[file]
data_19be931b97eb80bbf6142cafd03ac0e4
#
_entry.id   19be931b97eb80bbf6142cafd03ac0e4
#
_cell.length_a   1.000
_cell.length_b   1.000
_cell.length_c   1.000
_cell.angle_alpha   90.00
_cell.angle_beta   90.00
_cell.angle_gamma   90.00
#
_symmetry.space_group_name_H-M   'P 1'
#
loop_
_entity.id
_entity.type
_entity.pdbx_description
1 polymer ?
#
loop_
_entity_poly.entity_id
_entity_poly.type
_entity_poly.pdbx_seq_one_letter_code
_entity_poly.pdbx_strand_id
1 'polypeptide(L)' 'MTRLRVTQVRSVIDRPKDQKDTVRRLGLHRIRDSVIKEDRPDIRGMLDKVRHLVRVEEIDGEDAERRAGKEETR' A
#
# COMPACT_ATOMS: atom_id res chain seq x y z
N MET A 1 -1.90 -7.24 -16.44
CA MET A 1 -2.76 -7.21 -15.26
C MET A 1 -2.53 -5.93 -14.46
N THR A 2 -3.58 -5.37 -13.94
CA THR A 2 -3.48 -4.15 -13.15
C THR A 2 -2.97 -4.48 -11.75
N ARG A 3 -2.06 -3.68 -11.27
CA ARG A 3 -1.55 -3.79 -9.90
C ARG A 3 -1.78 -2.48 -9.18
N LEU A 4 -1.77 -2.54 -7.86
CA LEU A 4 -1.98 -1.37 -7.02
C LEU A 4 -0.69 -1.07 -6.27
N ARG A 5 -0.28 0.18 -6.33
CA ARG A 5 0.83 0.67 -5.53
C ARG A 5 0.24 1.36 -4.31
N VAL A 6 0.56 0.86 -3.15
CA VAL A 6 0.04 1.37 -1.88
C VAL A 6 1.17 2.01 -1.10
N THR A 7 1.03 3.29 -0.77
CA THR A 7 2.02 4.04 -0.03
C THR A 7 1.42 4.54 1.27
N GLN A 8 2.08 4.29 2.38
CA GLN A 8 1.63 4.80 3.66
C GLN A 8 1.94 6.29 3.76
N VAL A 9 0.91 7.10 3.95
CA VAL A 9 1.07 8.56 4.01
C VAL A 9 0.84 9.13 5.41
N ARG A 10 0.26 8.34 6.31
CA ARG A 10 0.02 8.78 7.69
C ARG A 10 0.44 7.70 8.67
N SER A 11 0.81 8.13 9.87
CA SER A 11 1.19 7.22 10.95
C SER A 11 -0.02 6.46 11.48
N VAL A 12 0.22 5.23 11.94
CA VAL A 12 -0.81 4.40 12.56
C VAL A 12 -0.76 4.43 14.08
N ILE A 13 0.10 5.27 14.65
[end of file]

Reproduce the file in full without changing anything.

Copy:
data_19be931b97eb80bbf6142cafd03ac0e4
#
_entry.id   19be931b97eb80bbf6142cafd03ac0e4
#
_cell.length_a   1.000
_cell.length_b   1.000
_cell.length_c   1.000
_cell.angle_alpha   90.00
_cell.angle_beta   90.00
_cell.angle_gamma   90.00
#
_symmetry.space_group_name_H-M   'P 1'
#
loop_
_entity.id
_entity.type
_entity.pdbx_description
1 polymer ?
#
loop_
_entity_poly.entity_id
_entity_poly.type
_entity_poly.pdbx_seq_one_letter_code
_entity_poly.pdbx_strand_id
1 'polypeptide(L)' 'MTRLRVTQVRSVIDRPKDQKDTVRRLGLHRIRDSVIKEDRPDIRGMLDKVRHLVRVEEIDGEDAERRAGKEETR' A
#
# COMPACT_ATOMS: atom_id res chain seq x y z
N MET A 1 -1.90 -7.24 -16.44
CA MET A 1 -2.76 -7.21 -15.26
C MET A 1 -2.53 -5.93 -14.46
N THR A 2 -3.58 -5.37 -13.94
CA THR A 2 -3.48 -4.15 -13.15
C THR A 2 -2.97 -4.48 -11.75
N ARG A 3 -2.06 -3.68 -11.27
CA ARG A 3 -1.55 -3.79 -9.90
C ARG A 3 -1.78 -2.48 -9.18
N LEU A 4 -1.77 -2.54 -7.86
CA LEU A 4 -1.98 -1.37 -7.02
C LEU A 4 -0.69 -1.07 -6.27
N ARG A 5 -0.28 0.18 -6.33
CA ARG A 5 0.83 0.67 -5.53
C ARG A 5 0.24 1.36 -4.31
N VAL A 6 0.56 0.86 -3.15
CA VAL A 6 0.04 1.37 -1.88
C VAL A 6 1.17 2.01 -1.10
N THR A 7 1.03 3.29 -0.77
CA THR A 7 2.02 4.04 -0.03
C THR A 7 1.42 4.54 1.27
N GLN A 8 2.08 4.29 2.38
CA GLN A 8 1.63 4.80 3.66
C GLN A 8 1.94 6.29 3.76
N VAL A 9 0.91 7.10 3.95
CA VAL A 9 1.07 8.56 4.01
C VAL A 9 0.84 9.13 5.41
N ARG A 10 0.26 8.34 6.31
CA ARG A 10 0.02 8.78 7.69
C ARG A 10 0.44 7.70 8.67
N SER A 11 0.81 8.13 9.87
CA SER A 11 1.19 7.22 10.95
C SER A 11 -0.02 6.46 11.48
N VAL A 12 0.22 5.23 11.94
CA VAL A 12 -0.81 4.40 12.56
C VAL A 12 -0.76 4.43 14.08
N ILE A 13 0.10 5.27 14.65